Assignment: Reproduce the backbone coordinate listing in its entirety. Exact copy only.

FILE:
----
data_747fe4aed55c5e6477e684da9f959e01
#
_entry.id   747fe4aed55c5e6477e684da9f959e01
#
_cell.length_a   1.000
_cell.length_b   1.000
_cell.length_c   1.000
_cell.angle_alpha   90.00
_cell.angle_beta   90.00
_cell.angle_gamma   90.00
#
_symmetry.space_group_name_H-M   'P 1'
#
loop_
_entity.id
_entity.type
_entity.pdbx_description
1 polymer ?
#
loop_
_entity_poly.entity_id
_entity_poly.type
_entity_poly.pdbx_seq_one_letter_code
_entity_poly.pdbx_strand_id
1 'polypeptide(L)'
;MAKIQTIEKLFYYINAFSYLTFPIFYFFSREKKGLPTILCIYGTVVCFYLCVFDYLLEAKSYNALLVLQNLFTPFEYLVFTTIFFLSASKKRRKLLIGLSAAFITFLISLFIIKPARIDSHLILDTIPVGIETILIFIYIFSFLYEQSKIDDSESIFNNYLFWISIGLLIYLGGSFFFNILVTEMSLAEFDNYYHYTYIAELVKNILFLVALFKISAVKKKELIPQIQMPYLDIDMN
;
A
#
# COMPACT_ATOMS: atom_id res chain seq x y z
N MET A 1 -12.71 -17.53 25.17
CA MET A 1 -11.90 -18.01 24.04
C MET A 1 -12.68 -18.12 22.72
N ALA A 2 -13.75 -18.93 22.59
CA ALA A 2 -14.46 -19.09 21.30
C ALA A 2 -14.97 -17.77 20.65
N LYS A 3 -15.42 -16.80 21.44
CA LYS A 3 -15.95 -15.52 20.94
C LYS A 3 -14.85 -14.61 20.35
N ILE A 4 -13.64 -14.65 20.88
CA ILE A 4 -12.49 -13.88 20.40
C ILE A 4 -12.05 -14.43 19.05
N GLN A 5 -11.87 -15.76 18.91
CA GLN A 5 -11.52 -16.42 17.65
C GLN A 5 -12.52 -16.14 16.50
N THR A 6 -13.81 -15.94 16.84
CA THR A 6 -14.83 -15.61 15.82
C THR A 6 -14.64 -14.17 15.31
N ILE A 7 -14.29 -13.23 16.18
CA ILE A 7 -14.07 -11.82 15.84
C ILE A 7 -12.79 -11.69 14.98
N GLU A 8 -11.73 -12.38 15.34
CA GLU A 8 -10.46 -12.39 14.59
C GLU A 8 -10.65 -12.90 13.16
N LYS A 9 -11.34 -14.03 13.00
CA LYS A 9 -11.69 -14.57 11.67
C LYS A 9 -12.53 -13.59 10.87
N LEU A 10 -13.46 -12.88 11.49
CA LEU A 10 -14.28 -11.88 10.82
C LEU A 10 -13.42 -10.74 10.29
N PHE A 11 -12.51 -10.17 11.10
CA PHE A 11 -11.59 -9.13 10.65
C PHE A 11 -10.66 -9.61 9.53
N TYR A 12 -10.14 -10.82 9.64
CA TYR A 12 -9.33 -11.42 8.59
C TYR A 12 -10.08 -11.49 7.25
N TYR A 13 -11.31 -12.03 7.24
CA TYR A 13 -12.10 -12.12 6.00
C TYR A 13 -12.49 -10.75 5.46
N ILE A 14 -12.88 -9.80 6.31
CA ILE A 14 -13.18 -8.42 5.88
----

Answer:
data_747fe4aed55c5e6477e684da9f959e01
#
_entry.id   747fe4aed55c5e6477e684da9f959e01
#
_cell.length_a   1.000
_cell.length_b   1.000
_cell.length_c   1.000
_cell.angle_alpha   90.00
_cell.angle_beta   90.00
_cell.angle_gamma   90.00
#
_symmetry.space_group_name_H-M   'P 1'
#
loop_
_entity.id
_entity.type
_entity.pdbx_description
1 polymer ?
#
loop_
_entity_poly.entity_id
_entity_poly.type
_entity_poly.pdbx_seq_one_letter_code
_entity_poly.pdbx_strand_id
1 'polypeptide(L)'
;MAKIQTIEKLFYYINAFSYLTFPIFYFFSREKKGLPTILCIYGTVVCFYLCVFDYLLEAKSYNALLVLQNLFTPFEYLVFTTIFFLSASKKRRKLLIGLSAAFITFLISLFIIKPARIDSHLILDTIPVGIETILIFIYIFSFLYEQSKIDDSESIFNNYLFWISIGLLIYLGGSFFFNILVTEMSLAEFDNYYHYTYIAELVKNILFLVALFKISAVKKKELIPQIQMPYLDIDMN
;
A
#
# COMPACT_ATOMS: atom_id res chain seq x y z
N MET A 1 -12.71 -17.53 25.17
CA MET A 1 -11.90 -18.01 24.04
C MET A 1 -12.68 -18.12 22.72
N ALA A 2 -13.75 -18.93 22.59
CA ALA A 2 -14.46 -19.09 21.30
C ALA A 2 -14.97 -17.77 20.65
N LYS A 3 -15.42 -16.80 21.44
CA LYS A 3 -15.95 -15.52 20.94
C LYS A 3 -14.85 -14.61 20.35
N ILE A 4 -13.64 -14.65 20.88
CA ILE A 4 -12.49 -13.88 20.40
C ILE A 4 -12.05 -14.43 19.05
N GLN A 5 -11.87 -15.76 18.91
CA GLN A 5 -11.52 -16.42 17.65
C GLN A 5 -12.52 -16.14 16.50
N THR A 6 -13.81 -15.94 16.84
CA THR A 6 -14.83 -15.61 15.82
C THR A 6 -14.64 -14.17 15.31
N ILE A 7 -14.29 -13.23 16.18
CA ILE A 7 -14.07 -11.82 15.84
C ILE A 7 -12.79 -11.69 14.98
N GLU A 8 -11.73 -12.38 15.34
CA GLU A 8 -10.46 -12.39 14.59
C GLU A 8 -10.65 -12.90 13.16
N LYS A 9 -11.34 -14.03 13.00
CA LYS A 9 -11.69 -14.57 11.67
C LYS A 9 -12.53 -13.59 10.87
N LEU A 10 -13.46 -12.88 11.49
CA LEU A 10 -14.28 -11.88 10.82
C LEU A 10 -13.42 -10.74 10.29
N PHE A 11 -12.51 -10.17 11.10
CA PHE A 11 -11.59 -9.13 10.65
C PHE A 11 -10.66 -9.61 9.53
N TYR A 12 -10.14 -10.82 9.64
CA TYR A 12 -9.33 -11.42 8.59
C TYR A 12 -10.08 -11.49 7.25
N TYR A 13 -11.31 -12.03 7.24
CA TYR A 13 -12.10 -12.12 6.00
C TYR A 13 -12.49 -10.75 5.46
N ILE A 14 -12.88 -9.80 6.31
CA ILE A 14 -13.18 -8.42 5.88